What is the difference between Reporting and Analytics?
Jun 01, 2021 ● 7 min read
There are two terms that we often hear in a corporate environment-"Reporting and Analytics." Both tend to be used interchangeably because they are in a way synonyms, but in reality, these are two distinct items or elements. The reason both reporting and analytics are closely linked is that they are tied to business intelligence and business performance.
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As a result, content strategists, marketing teams, sales teams, and web developers often provide reports on how their department or asset is performing. Here we will go over the reporting and analytics, in order to explain what each of them represents and how they are different. We will examine how each is valuable in its own right and provide some examples to help you distinguish these two terms from one another. Finally, we will mention how tools or software can be used for both reporting and data analysis.
What is Reporting?
When someone mentions reporting, it typically refers to the process of generating a report. This report can be verbal or written or resemble a memo that details what happened in a certain instance. However, in the context of a marketing report or sales report, this is a process that involves compiling data, visualizing that data, and organizing it in a way that summarizes the performance of the team or efforts.
This means that reports provide an overview of the current situation, which also allows you to transform raw data you are aggregating into a format that's readable and easy to understand. Without continuous reports, there would be no relevant context for the data you are collecting. This way, you get to see if you are performing better or worse compared to a previous period.
Today there are various tools that can help you generate the report and these tools also serve as data pipelines for aggregating information from multiple sources. This makes it a lot easier to visualize data, and all of the KPIs. By having strong visual elements as a central point of your report, you make it easier to read and understand. One of the tools is Whatagragh that is great for generating reports and gathering data from different platforms.
What is Data Analytics?
Analytics or data analytics is the process of using or applying data analysis. This means examining large volumes of complex data in order to gain a better understanding of it. In other words, much like reporting, it helps you understand data in a way that is more relevant for a certain context. However, there is a key difference between the two.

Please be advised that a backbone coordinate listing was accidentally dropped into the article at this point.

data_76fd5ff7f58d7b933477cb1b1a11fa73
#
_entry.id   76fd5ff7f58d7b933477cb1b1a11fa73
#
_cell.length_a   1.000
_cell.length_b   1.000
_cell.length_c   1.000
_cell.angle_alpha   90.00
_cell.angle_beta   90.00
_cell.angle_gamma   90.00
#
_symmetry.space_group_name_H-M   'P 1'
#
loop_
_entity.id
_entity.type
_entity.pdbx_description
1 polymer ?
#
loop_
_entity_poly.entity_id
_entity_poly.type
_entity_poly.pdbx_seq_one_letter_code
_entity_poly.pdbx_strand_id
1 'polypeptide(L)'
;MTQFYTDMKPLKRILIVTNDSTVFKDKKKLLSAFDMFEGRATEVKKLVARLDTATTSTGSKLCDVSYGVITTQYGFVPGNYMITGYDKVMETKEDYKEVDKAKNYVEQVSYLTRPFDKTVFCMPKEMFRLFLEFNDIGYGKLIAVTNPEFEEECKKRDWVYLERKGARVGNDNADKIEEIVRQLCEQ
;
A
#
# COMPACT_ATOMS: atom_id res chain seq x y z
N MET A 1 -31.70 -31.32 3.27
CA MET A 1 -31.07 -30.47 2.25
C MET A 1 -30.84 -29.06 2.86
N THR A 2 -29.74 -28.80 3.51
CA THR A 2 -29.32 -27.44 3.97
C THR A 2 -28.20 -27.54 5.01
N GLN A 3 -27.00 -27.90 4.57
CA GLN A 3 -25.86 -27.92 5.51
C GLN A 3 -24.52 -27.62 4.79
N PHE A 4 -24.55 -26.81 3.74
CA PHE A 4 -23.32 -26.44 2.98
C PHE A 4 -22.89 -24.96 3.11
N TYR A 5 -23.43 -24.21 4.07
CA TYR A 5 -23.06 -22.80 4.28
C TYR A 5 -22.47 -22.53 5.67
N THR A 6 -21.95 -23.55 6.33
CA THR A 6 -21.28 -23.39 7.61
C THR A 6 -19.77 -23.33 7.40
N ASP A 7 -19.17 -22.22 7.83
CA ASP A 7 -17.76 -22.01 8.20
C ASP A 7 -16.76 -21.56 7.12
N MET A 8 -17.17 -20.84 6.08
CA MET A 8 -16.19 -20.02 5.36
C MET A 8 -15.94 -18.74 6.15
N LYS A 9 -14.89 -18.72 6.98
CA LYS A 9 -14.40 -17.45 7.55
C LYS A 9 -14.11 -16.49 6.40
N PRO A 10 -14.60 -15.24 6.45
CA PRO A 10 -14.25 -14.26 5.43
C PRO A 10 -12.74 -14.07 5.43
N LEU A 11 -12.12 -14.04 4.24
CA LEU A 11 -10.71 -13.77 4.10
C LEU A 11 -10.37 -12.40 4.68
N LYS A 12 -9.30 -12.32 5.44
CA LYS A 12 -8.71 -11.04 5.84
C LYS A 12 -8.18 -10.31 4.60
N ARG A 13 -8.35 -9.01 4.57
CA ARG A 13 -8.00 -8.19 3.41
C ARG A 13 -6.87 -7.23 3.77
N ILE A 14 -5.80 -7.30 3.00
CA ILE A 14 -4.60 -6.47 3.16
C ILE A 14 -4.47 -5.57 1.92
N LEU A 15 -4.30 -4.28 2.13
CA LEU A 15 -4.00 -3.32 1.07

Reporting simply presents the situation, whereas analysis also interprets the numbers or data. In other words, the goal of the analysis is to provide you with relevant insights that can guide your future business decisions. To give you a concrete example, a report might suggest that 10% of the website visitors do not like your content, while data analysis tries to identify the problems and provide an explanation why they don't like the content on your website. Answering these business questions also requires you to theorize and test your theories, which then involves even more data analysis.
Difference between Reporting and Analytics
Given the previous definitions and examples, it's easy to draw distinctions between these two terms, as far as corporate use is concerned. It's not really a question of whether you should use one or the other, it's simply that you cannot have one without the other, or much use of one without the other. Without reporting, you cannot perform accurate data analysis, whereas, without data analysis, you are not fully utilizing your reports.
This is why both of these are important components for a successful company and allow you to make better strategic decisions. Raw data is useless. You need to process it and give it meaning, but you also need to extract relevant information and actionable advice based on that meaning. You use reports to tell you where you stand and to create realistic goals. And you use data analysis to figure out how to achieve those goals.
Business Intelligence Tools for Monitoring Business Performance
We mentioned how collecting and transforming data is usually done via different tools for reporting. Manually collecting data and entering it into a specific software can be extremely time-consuming and tedious, which is why these tools are extremely useful.